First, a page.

Twin infants evacuated amidst COVID-19 crisis

Pacific Air Force’s Airmen and Soldiers transload newborn twins onto a C-17 Globemaster III during an aeromedical evacuation mission, March 30, 2020, at Osan Air Base, Republic of Korea. The U.S. Army’s 65th Medical Brigade, Air National Guard’s 154th Wing and U.S. Air Force’s 51st Medical Group and 18th Aeromedical Evacuation Squadron unified to transport (Twins names), children of soldiers from US Army Garrison Daegu’s 188th Military Police Company, en route to Maryland’s Walter Reed National Military Medical Center for advanced care. (U.S. Air Force photo by Staff Sgt. James L. Miller)
March 31, 2020

Parker and Laine McFall were born February 17 at 30 weeks in Daegu’s Yeungnam Medical University Medical Center during the COVID-19 outbreak. They were medically cleared and protected from COVID-19, then transported to Osan AB for a follow-on flight to Joint Base Andrews, Maryland, culminating in care at Maryland’s Walter Reed National Military Medical Center for advanced neonatal patients.

The 18th AES from Japan’s Kadena Air Base is one of the few Neonatal Critical Care Air Transport Teams in the world. The squadron’s ability to mobilize quickly with the most advanced equipment available gives patients the critical care they need during flight.

Advanced precautions were made to protect the infants, parents, medical providers and aircrew coming from across the region to support the critical care transport.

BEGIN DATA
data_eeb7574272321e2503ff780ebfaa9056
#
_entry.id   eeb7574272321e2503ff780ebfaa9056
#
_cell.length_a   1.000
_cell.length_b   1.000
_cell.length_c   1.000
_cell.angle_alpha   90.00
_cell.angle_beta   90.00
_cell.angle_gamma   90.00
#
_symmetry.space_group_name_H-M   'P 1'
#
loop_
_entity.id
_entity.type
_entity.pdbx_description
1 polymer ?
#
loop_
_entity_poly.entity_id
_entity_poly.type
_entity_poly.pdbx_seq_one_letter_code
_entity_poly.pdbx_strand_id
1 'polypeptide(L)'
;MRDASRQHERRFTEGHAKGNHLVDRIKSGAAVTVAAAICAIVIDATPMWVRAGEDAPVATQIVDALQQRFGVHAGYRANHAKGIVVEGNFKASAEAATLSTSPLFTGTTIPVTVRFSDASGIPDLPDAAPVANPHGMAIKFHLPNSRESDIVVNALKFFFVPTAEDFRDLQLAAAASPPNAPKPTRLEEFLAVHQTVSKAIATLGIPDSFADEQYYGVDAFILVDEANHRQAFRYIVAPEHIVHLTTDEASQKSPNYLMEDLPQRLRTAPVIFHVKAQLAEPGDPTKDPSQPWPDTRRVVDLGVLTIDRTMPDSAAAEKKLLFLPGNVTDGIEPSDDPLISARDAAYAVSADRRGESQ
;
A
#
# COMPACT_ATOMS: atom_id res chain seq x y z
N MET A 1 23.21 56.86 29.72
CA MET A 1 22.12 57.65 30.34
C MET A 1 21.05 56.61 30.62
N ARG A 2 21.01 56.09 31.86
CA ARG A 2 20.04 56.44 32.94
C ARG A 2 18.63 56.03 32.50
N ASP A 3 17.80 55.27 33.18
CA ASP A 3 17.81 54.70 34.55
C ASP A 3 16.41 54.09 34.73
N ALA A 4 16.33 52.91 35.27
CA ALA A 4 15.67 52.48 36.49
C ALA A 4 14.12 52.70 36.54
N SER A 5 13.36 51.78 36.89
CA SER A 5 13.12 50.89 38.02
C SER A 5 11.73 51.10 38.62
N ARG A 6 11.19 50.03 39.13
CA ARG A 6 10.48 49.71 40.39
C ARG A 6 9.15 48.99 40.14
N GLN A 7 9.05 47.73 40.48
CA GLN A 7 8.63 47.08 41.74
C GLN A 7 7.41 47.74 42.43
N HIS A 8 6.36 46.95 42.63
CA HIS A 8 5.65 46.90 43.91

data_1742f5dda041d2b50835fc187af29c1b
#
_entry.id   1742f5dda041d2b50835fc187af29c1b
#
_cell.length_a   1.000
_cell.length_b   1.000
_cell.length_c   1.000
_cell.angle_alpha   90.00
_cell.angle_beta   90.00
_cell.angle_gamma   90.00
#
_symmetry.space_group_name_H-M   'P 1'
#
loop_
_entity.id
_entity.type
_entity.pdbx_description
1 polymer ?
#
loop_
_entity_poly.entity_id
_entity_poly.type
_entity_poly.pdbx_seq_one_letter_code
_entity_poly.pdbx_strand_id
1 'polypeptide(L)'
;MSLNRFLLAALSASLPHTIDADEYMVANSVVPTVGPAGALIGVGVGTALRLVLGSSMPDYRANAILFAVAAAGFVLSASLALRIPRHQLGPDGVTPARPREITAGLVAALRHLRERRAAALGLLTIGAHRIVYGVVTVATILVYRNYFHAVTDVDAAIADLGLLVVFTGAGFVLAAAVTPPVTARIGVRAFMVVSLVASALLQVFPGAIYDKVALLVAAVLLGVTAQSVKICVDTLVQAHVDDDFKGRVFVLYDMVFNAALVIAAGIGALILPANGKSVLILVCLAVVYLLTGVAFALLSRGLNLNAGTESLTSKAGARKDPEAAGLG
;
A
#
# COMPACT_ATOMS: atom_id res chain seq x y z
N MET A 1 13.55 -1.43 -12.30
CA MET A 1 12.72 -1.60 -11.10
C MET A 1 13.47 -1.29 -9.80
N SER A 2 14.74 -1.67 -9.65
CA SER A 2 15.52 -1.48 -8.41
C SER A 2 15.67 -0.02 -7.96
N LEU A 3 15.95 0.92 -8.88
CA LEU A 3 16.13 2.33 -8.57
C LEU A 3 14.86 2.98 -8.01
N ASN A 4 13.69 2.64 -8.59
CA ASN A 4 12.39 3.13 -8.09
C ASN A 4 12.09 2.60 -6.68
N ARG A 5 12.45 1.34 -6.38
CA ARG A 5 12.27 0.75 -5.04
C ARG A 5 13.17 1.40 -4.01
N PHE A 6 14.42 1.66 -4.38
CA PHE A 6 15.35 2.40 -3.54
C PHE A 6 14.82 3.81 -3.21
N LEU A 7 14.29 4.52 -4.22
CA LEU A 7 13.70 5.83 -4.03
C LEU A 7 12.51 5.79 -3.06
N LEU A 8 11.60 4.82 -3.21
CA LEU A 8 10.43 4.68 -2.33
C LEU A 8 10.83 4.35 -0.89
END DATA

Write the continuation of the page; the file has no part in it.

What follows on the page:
The parents, U.S. Army’s Spc. Cody McFall and Pfc. Cheyenne Evans with the 188th Military Police Company at Camp Walker, were preemptively tested for COVID-19 and placed in quarantine on March 10. They tested negative and are currently showing no symptoms.

U.S. Army Col. Joseph Hudak, a neonatologist from Brian D. Allgood Army Community Hospital at Camp Humphreys, transported the infants via ambulance from the Neonatal Intensive Care Unit in Daegu to Osan AB. From there, the infants were placed aboard the aircraft and flown to JB Andrews.

Neonatal Critical Care Air Transport Teams give children access to the higher echelon of care they need, and Walter Reed National Military Medical Center is the only facility currently able to accommodate the infants’ specific needs.